“We have a system in which we have fewer and fewer competitors, and more and more risk of monopoly power. Capitalism is premised on things like consumers being able to choose, make information-based choices,” said Porter.

After growing up in Iowa, Porter attended Yale and then Harvard Law School, where Elizabeth Warren was one of her professors. Like Warren, one of her close political allies, Porter studied the financial industry before running for Congress. Porter wrote in 2007 about how “mistakes or misbehavior by mortgage servicers undermine America's homeownership policies for all families trying to buy a home.”

[Read more: Trump would be hard to question because he's 'simply not truthful': Rep. Katie Porter]

Porter remains a tenured professor at the University of California, Irvine School of Law. She is still listed on the faculty there and is described as “on leave.

‘I really wanted to make him think’

One of her 2020 campaign ads discusses “big banks, drug companies, Washington liars, cheaters and scam artists,” and JPMorgan Chase CEO Jamie Dimon is among the 8 pictures that flash. The CDC director, Postmaster General Louis DeJoy and Facebook CEO Mark Zuckerberg also feature in the ad.

During a tense hearing in 2019, Porter confronted Dimon with a line of questioning he clearly wasn't expecting: How is a hypothetical entry-level JPMorgan Chase worker supposed to make ends meet?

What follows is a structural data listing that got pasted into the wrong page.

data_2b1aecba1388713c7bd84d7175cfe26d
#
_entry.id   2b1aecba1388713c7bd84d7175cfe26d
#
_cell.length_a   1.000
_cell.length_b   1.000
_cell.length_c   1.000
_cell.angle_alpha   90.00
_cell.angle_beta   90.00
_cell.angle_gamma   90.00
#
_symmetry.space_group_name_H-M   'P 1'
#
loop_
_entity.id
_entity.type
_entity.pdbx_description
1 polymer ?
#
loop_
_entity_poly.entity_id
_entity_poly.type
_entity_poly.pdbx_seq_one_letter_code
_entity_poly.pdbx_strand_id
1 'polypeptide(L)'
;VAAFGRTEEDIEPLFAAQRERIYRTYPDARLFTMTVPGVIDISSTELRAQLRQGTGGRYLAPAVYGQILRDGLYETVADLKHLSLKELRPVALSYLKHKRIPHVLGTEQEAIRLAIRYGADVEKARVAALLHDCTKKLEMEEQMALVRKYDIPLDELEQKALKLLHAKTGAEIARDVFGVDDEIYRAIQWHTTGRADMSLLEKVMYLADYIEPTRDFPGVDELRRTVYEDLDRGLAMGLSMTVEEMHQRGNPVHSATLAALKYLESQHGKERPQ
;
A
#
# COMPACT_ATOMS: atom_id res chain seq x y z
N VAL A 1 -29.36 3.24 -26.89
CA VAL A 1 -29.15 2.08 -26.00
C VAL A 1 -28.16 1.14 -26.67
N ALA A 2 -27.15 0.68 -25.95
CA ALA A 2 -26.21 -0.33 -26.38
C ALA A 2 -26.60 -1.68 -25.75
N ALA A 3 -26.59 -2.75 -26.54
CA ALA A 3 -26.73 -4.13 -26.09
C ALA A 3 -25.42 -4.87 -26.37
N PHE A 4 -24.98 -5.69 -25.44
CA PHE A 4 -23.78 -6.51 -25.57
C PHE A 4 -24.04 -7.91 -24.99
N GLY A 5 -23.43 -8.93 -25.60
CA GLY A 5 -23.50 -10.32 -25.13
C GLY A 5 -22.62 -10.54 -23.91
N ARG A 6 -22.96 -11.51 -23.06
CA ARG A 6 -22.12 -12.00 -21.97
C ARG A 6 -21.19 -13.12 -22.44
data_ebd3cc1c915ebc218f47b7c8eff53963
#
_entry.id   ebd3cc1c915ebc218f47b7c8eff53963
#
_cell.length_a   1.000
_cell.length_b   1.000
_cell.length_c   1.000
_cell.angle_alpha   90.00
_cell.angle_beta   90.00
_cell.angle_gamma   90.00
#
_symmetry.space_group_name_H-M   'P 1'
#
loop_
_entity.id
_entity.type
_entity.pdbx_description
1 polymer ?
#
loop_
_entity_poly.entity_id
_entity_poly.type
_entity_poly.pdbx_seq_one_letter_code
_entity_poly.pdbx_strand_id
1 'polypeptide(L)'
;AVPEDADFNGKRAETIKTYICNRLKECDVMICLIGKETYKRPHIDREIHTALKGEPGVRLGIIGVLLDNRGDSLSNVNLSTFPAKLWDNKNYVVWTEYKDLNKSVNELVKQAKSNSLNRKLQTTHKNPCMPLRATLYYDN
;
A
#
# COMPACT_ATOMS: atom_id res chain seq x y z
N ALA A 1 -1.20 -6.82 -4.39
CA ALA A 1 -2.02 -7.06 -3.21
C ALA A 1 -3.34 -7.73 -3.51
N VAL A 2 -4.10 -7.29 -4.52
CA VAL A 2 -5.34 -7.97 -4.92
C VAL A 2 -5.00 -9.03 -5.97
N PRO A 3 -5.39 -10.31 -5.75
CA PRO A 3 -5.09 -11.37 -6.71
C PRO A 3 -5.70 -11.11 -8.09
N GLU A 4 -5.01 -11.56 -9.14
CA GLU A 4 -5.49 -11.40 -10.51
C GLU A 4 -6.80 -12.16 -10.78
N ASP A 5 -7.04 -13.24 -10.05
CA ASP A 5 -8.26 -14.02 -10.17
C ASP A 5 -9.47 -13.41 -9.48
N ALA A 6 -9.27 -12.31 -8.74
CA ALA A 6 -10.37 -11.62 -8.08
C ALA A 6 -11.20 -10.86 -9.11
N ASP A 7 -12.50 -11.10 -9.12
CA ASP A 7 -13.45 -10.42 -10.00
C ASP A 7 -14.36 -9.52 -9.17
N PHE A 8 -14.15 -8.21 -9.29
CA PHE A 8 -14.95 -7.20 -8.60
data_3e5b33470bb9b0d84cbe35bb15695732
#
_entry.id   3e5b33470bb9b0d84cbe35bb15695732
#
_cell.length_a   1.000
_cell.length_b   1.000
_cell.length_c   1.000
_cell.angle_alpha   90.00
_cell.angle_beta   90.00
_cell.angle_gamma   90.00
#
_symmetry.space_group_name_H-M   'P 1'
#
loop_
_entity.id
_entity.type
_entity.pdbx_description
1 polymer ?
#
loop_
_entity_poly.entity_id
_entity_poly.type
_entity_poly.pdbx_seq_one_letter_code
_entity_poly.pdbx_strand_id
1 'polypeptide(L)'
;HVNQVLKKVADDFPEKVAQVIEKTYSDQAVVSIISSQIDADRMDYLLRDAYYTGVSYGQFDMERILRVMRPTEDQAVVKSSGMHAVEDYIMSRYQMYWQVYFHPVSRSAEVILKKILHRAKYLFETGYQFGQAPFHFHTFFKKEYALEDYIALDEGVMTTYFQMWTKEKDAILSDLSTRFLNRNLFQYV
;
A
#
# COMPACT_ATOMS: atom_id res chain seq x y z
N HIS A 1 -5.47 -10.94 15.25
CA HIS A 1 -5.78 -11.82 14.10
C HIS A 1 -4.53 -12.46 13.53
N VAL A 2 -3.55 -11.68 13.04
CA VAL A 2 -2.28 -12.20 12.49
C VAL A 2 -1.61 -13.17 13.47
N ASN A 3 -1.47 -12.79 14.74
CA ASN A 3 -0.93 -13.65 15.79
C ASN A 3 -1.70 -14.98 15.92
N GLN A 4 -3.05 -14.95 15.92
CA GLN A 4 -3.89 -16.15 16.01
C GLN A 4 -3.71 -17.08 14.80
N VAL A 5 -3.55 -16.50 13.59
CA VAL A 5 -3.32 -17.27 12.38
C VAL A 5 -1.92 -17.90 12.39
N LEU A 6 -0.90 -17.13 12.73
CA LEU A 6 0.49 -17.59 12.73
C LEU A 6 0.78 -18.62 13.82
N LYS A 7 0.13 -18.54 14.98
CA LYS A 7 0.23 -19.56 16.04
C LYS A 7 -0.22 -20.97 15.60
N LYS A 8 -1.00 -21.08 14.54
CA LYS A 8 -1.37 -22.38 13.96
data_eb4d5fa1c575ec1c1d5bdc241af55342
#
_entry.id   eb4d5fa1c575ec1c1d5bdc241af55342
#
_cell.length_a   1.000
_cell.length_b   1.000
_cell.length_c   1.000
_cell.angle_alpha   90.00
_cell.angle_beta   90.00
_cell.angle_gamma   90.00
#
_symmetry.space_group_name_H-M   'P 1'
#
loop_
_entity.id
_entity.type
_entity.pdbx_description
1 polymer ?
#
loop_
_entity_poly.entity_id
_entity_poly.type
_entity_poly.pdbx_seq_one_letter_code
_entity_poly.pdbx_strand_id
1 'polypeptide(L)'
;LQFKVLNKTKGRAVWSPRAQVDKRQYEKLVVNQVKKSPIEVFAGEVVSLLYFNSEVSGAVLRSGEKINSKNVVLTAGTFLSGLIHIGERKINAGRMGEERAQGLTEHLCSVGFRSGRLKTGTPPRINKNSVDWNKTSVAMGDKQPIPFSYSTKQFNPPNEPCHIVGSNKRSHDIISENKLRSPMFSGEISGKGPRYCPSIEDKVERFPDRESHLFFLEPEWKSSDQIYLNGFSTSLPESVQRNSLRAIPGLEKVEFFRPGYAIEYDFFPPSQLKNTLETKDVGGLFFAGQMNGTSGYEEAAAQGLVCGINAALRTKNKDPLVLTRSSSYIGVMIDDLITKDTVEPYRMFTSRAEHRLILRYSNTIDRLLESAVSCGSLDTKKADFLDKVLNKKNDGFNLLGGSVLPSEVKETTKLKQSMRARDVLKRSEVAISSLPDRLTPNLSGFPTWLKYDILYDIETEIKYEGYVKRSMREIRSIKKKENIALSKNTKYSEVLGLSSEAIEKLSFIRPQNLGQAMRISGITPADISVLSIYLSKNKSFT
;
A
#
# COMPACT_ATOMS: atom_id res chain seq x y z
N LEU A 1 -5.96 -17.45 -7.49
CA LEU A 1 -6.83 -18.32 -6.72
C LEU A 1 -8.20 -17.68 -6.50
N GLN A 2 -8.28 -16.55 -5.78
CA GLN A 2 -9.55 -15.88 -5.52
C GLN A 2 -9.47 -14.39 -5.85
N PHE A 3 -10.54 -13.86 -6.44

Using an actual job listing, local apartment rates in her district and things like a cost of living calculator, she laid out a potential budget for a single mother that ended with a $567 shortfall and asked, "how should she manage this budget shortfall while she's working full time at your bank?"

"I don't know, I'd have to think about that," Dimon responded during the back and forth.

“I really wanted to make him think,” Porter said. “Part of a job of a CEO is also to shepherd and to safeguard their employees, right?”

In 2019 Porter also had a tense exchange with Timothy J. Sloan, then the president and CEO of Wells Fargo (WFC). Using a Wells Fargo court filing that called some of the company’s promises “corporate puffery,” she asked him if he was “lying to a federal judge or are you lying to me and this Congress right now?”

“Neither,” he responded.

This year, she wrote a letter to Wells Fargo accusing the bank of passing along the costs of their scandals to third parties.

Porter is expected to cruise to reelection this fall and continue her role as a thorn in the side of big banks in the coming years as her seniority grows on the all-important House Financial Services Committee.

Jen Rogers is an anchor for Yahoo Finance. Ben Werschkul is a producer for Yahoo Finance in Washington, DC.

Read more:

How back to school is going for Congress’s only single mom

Trump would be hard to question because he's 'simply not truthful': Rep. Katie Porter

Katie Porter, AOC among House freshmen making their mark by grilling witnesses